And finally, there are those Rust Belt former Democrats, abandoned by the Democrat Party, who found themselves jobless and decided to “shake things up” by voting for Trump. This group has been heavily investigated because it’s seen as the swing vote that could have elected Hilary Clinton to office. It remains to be seen how long their loyalty to Trump endures once the reality sinks in that the overseas jobs are not coming back, that automation will continue to destroy jobs, and that Republican will be taking away what few safety nets remain in the face of their unemployment, housing losses, and lack of educational opportunity (Trump’s nominee for Health and Human Services, Tom Price—who just got approved—has a long history of trying to dismantle the Affordable Care Act and reduce Medicaid and Medicare coverage).
While the Trump train could completely run off the track any day now, we can’t sit back and wait. Instead, the left has to be on the move in every imaginable sphere both resisting and organizing. And while we have to be strategic, smart, and energized, most importantly we have to unburden our movement from its long history of internecine bickering, put-downs, and factionalism that has so often torn us apart. This is not to say we’re ever going to agree on the methods, philosophical underpinnings, or analyses of what exactly we’re fighting. But it must, in my opinion, be based on a fundamental understanding that not only do we have to defeat Trumpism we must never settle for what helped put him there in the first place: neoliberal policies that have created rampant inequality, racist policies that have oppressed Black, Latino, and Native American communities, the privatization of our public spheres and places, an immoral and imperial foreign policy, and the deportation of immigrants who are the lifeblood of so many of our agricultural and industrial communities (their employers are worried they’re all going to be deported and many are indeed not showing up). In the words of journalist and activist Arun Gupta, ““What we’re fighting for is a complete social transformation where Bernie Sanders and Elizabeth Warren are the right wing of the progressive movement.”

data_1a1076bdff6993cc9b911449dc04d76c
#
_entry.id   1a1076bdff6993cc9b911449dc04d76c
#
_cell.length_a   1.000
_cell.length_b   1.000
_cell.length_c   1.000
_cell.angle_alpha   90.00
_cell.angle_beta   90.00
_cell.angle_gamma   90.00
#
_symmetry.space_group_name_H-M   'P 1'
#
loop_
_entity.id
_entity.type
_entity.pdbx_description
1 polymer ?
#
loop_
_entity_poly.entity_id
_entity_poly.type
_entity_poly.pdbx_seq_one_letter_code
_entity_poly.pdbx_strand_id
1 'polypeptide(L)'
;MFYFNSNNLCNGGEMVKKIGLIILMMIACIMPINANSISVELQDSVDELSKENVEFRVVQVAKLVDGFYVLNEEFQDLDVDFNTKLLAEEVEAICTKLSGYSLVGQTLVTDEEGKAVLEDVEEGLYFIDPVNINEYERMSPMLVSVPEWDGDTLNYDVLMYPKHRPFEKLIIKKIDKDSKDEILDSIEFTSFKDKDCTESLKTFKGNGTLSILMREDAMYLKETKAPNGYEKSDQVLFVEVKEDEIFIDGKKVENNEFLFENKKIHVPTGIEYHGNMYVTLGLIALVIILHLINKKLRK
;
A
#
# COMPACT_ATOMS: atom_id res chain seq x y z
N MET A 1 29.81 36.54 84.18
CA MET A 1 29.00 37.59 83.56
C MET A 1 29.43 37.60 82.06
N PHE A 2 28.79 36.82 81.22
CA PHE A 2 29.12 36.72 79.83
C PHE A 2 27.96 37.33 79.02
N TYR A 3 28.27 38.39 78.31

From what I’m seeing on the ground the resistance component of the strategy is alive and well. Lawyers fought back against the immigration ban and have held it at bay. People on the streets of Phoenix, Arizona tried to stop an ICE van from deporting a woman from Mexico who has lived in the US since she was brought here at 14, separating her from her husband and children (her felony was falsifying a social security number so she could get a job). People all over the county flooded airports to protest the ban while taxi drivers went on strike at JFK airport in solidarity. US senators and representatives have had their phone lines and e-mail inboxes jammed with shout outs from their constituents protesting Trump’s cabinet nominations. My nephew, a member of ResistFascism, got arrested protesting Jeff Sessions’ hearing. Federal employees are refusing to obey gag orders and work stoppages. The water protectors are headed back to Standing Rock and Oglala Sioux just filed an injunction to stop DAPL. Utah Representative Jason Chaffetz got shouted down at a town hall meeting in Salt Lake City and had to leave 45 minutes early. (Both he and Trump are accusing all the protestors of getting paid to be there.)
The resistance in Utah (and other places around the country) was organized by the Indivisible Movement, a nonprofit helping people set up local groups for congressional advocacy, the perfect melding of the two strategies. With the Republican assault and breakdown of unions, which have always represented a cross section of people and communities, we have to find new ways to bring people together, and one of the most effective ways to do so is at the local level, municipal and county. This can be at the electoral level, such as the defeat of the recent Tea Party candidates for school board in Albuquerque or the election of socialists to city councils. These progressives, along with the grassroots organizations that have been working in communities for years, can then help push for city sanctuary designations, where law enforcement is restrained from aiding ICE in surveillance and deportation of immigrants (and getting rid of “broken windows” policing), and living wage ordinances. Santa Fe has both, and Mayor Javier Gonzales is now considering filing a preemptive lawsuit against the federal government over sanctuary city rights (Trump keeps threatening to take away federal funding from sanctuary cities). Many other groups like MoveOn.org, New Mexico Progressives (sponsoring a Moral Monday & People’s Rally at the Roundhouse East Entrance on February 20 ), along with other long established grassroots organizations continue to address issues of food security, homelessness, nuclear proliferation, and climate change. La Jicarita spent 20 years in the trenches working with land-based communities to protect their livelihoods and the forest and watersheds that sustain us all.